Lie Detection Services

Lie Detection Services

Top 10 crimes solved with the help of lie detection services





Over the last few decades, there have been a series of fascinating and often gruesome criminal cases around the world, in which lie detection services such as polygraph tests have played a significant role. Although South Africa, like most countries, only accepts polygraphs and lie detection services as supporting evidence in court when it comes to criminal cases, it does not limit the potential for these methods to assist in solving a crime. In just a few minutes of reading, check out some of the most tragic and bizarre cases that were cracked wide open with lie detection services.


The murder of Jorelys Rivera solved with lie detection services


It was the day after the body of a young woman by the name of Jorelys Rivera was found in a trash compacter in suburban Atlanta, USA, that suspect Ryan Brunn was brought in for police interrogation. Brunn was confident at first, but as time wore on this façade began to crumble. It was Keith Sitton, a special agent from Georgia, who decided to hook-up Brunn to a polygraph machine – and after which began to fire off various questions to the 20-year-old suspect. Of course, Brunn denied any involvement with Rivera’s murder.


Despite his efforts to appear innocent, Brunn scored poorly in his test (particularly the questions about his alleged involvement in Rivera’s death and the disposal of her corpse). This test as well as supporting evidence ensured that Brunn was arrested the following day for his involvement in Rivera’s murder.


The case of Renee Walker investigated with lie detection services


Murdered through multiple stab wounds, 31-year-old Renee Walker’s body was found in her Manhattan apartment three days after her death. At first, police were stumped as to finding suspects for the murder of the single mother and it appeared that the case might go unsolved. However, a certain detection Charles Matthew joined the case and ended up solving it in an unbelievable time frame of 4 days. Matthew managed to track down a suspect by the name of Matthew Johnson, and proceeded to hook him up to a lie detection machine and conduct 3 separate tests which spanned over an excruciating 11 hours.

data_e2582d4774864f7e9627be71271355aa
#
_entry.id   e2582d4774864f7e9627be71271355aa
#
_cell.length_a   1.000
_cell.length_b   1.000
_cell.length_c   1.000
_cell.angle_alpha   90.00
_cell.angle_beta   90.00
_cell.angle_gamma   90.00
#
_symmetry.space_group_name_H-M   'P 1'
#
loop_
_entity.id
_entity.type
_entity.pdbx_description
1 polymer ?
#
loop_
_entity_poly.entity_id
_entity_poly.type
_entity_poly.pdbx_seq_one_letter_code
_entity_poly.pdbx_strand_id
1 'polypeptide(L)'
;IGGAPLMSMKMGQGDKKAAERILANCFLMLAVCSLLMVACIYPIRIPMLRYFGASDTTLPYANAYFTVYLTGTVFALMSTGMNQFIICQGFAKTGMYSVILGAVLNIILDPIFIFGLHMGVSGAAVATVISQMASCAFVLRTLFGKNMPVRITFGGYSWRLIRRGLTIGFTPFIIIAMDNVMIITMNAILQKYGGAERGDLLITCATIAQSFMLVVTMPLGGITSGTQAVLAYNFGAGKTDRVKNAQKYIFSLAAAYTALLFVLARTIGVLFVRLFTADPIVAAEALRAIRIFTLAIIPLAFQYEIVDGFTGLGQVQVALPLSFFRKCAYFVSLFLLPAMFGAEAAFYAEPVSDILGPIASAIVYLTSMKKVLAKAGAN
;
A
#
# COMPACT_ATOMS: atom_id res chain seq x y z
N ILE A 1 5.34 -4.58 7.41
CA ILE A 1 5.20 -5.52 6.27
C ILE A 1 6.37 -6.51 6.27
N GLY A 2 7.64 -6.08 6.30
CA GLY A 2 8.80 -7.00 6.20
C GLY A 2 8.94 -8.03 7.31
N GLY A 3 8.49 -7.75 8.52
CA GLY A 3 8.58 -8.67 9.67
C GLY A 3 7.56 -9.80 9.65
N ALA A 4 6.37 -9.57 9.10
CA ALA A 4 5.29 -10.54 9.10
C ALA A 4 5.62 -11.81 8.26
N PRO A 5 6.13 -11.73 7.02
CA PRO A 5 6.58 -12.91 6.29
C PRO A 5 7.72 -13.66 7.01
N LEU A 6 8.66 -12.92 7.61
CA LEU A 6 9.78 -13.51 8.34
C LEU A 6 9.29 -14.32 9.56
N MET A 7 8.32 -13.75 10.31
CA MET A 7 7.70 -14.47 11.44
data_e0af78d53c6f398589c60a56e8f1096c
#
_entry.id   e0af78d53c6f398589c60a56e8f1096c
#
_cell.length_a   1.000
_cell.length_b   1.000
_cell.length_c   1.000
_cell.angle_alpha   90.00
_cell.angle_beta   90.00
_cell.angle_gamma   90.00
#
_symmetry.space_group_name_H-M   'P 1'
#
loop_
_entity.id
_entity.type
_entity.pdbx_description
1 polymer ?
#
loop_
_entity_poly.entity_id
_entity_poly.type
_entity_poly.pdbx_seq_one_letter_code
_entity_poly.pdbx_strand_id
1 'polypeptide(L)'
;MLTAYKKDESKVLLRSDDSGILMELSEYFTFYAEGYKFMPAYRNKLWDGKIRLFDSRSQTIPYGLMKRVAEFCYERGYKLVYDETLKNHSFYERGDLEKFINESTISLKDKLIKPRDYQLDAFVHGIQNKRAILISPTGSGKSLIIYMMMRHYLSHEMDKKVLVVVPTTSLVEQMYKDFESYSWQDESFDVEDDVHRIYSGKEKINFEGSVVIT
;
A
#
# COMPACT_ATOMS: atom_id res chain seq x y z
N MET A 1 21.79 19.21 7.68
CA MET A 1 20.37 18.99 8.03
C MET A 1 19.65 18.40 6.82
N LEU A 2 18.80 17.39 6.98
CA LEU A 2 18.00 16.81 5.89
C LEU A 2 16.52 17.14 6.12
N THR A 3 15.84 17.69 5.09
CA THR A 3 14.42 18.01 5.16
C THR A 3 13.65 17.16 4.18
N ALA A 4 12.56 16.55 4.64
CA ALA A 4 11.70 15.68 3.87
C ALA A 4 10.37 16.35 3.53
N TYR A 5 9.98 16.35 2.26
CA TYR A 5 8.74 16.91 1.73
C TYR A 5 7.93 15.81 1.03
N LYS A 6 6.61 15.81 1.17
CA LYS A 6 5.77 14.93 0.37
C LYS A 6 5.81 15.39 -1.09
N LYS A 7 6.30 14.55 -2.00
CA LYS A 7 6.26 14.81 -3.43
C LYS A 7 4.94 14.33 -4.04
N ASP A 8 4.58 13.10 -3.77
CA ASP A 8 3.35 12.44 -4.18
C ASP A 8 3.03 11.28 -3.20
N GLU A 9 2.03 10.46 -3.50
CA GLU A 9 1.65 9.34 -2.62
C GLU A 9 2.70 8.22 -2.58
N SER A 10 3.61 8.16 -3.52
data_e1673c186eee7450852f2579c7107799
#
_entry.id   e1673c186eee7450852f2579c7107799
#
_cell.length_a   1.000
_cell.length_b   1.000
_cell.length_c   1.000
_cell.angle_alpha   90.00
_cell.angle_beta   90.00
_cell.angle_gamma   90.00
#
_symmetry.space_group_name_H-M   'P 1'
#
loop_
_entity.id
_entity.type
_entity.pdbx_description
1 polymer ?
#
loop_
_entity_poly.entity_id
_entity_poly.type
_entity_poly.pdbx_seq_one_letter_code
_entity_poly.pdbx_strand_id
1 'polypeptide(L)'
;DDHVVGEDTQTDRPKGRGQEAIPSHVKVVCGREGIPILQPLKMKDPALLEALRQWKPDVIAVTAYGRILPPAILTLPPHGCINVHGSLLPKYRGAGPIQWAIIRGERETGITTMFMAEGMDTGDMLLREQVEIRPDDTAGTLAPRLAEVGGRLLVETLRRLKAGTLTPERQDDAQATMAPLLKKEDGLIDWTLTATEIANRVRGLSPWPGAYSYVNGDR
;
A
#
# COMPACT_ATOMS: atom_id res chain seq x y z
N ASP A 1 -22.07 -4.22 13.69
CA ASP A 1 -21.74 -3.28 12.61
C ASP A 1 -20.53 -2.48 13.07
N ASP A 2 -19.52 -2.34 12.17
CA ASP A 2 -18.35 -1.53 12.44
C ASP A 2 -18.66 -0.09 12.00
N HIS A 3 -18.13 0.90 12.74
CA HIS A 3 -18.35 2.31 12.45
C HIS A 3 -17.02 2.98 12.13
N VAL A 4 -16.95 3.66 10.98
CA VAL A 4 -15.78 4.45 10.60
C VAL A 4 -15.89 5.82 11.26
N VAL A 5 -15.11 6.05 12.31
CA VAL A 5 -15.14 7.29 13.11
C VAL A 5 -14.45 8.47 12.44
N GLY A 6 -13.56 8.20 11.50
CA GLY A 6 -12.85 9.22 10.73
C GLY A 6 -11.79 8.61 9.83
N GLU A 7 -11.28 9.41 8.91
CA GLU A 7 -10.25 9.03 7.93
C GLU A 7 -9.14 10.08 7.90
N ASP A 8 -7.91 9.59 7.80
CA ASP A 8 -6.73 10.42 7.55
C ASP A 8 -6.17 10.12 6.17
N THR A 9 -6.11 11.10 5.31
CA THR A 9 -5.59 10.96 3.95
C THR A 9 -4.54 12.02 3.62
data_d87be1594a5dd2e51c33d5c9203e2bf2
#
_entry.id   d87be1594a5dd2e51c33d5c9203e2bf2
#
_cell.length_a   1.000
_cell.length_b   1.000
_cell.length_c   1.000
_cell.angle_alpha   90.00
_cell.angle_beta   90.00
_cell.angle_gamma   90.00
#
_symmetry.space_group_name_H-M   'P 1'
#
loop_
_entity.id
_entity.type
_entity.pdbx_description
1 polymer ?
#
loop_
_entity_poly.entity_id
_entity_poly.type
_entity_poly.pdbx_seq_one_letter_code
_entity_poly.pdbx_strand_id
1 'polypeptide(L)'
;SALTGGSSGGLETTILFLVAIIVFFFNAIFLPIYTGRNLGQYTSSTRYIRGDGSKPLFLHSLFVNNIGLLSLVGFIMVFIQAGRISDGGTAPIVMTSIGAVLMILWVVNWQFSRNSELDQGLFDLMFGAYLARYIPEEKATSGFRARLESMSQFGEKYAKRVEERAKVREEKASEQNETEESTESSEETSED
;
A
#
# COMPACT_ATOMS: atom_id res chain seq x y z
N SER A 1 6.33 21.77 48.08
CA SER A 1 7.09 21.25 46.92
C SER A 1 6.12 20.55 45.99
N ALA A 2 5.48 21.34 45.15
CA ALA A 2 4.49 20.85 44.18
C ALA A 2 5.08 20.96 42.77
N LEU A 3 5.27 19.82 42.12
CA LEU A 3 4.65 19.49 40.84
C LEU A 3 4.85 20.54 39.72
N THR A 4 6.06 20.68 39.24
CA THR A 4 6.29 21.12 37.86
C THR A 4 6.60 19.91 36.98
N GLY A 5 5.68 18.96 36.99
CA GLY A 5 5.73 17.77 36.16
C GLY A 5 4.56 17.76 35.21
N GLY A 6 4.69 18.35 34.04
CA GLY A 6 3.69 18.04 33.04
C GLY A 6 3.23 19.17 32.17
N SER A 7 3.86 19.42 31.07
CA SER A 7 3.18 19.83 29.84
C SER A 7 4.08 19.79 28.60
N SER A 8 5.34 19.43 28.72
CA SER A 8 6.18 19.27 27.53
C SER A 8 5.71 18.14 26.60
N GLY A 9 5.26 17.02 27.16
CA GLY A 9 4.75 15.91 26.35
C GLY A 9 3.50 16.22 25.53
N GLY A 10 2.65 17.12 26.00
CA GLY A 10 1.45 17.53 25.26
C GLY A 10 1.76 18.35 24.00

In each case, all results pointed to Johnson’s apparent guilt. Consequently, Johnson was charged with the murder with little to no supporting evidence – which came back to bite the detective and the law when young Johnson appealed his case and alleged that he was coerced into taking the test and giving a confession. The court ruled that Johnson was to be given another test by a different lie detection services professional, which he passed. After this, Johnson walked free.





The Weleetka murders


The Weleetka murders, one of the most notorious murder cases of 2008, was ultimately put to rest with the assistance of a polygraph test. According to the Oklahoma police, who were charged with the investigation, the lie detection test was a crucial piece of the investigation. This case is a special one, as the guilty party was not even a suspect on the police’s radar until he agreed to take a polygraph test. Kevin Sweat, fiancée of the missing woman around whom the investigation was centred, participated in a lie detection test that brought the investigation to his father’s plot of land.


There, they found the body of his fiancé as well as several .40 calibre casings (those matching another murder in the region that had until then gone unsolved). Sweat was ultimately sentenced for the murder of his fiancé as well as another Weleekta woman.


The case of Joseph Cambron


On the 30th of September, 2014, in the town of Louisville, local detectives began investigating the fatal stabbing of a 12-year-old boy. One suspect, 21-year-old Joseph Cambron was asked to participate in a polygraph test, which he did not pass. The results indicated that he was a prime suspect and was directly involved in the death of the young boy. Using these results, detectives managed to get a confession out of Cambron, an admittance that he was responsible for the stabbing of the victim.


Detectives also recovered a 7-inch knife from Cambron that had allegedly been used in the murder of the child. During Cambron’s initial interview and lie detection test, he revealed that he had been accused of the sexual abuse of at least 5 juveniles – marking him as a dangerous individual. Although the polygraph test results were not allowed to be utilised in the court, supporting evidence led to Cambron’s unwinding.


A question of Luke Mitchell’s innocence


A man previously convicted for the murder of a young girl in Scotland managed to petition for a lie detection test to contest his verdict which he believed to be unjust. This test was eventually released on YouTube. The lie detection services professional asked Mitchell the following questions among others:


“Did you stab Jodi (the victim) on June 30th, 2003?”


Were you present when Jodi was stabbed?”


Mitchell answered “no” to both of these questions and the test and examiner both established that he was telling the truth and to this day, he continues to profess his innocence. Unfortunately for him, the polygraph test remains inadmissible in the Scottish court – which means that Mitchell will stay locked up until there is further evidence available that proves his alleged innocence.


The interesting case of millionaire Adrian Prout